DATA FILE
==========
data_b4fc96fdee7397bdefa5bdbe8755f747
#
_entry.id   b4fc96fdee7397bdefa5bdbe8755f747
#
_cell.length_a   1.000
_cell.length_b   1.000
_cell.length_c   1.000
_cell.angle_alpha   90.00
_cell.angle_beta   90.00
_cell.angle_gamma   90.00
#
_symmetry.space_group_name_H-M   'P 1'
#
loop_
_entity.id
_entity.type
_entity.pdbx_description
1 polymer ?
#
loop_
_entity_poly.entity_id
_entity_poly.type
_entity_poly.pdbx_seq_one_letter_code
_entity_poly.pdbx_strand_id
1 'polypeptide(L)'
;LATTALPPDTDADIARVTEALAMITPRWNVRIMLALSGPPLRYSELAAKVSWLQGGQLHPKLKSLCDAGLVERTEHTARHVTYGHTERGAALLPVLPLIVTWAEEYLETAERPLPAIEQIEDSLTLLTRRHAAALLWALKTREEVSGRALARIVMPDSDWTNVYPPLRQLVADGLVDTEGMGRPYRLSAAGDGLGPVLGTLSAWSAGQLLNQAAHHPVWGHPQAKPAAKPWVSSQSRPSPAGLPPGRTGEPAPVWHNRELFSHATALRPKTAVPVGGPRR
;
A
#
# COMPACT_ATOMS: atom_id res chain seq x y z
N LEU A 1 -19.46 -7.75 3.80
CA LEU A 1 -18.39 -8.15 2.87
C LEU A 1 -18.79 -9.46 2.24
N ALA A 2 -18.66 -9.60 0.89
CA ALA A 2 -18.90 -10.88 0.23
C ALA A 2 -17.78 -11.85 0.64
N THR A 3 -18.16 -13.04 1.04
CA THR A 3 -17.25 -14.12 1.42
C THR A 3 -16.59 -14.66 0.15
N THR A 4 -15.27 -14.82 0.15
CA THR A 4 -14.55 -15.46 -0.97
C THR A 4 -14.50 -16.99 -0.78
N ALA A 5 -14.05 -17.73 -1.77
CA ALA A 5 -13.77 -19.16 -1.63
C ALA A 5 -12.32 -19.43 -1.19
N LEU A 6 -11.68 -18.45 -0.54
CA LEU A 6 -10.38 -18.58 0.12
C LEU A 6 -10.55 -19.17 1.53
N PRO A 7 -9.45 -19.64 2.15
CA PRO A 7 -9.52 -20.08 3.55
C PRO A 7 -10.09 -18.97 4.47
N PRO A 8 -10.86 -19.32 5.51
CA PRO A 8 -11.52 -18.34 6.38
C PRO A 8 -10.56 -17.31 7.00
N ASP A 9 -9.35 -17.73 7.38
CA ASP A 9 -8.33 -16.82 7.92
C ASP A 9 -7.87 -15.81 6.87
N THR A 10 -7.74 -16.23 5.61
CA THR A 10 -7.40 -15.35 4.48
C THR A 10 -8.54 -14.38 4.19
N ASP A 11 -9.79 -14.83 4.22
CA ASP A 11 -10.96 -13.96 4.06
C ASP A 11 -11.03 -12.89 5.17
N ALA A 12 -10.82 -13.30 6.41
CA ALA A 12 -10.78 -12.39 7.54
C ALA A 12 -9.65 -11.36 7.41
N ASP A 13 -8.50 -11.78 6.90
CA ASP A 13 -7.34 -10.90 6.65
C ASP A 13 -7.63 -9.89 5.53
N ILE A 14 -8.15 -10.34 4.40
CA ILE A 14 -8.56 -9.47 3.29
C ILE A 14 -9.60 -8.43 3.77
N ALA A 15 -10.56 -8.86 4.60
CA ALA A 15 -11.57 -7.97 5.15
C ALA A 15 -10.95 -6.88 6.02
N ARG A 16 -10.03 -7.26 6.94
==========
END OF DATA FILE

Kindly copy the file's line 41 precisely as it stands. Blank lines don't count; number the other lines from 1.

CA THR A 4 -14.55 -15.46 -0.97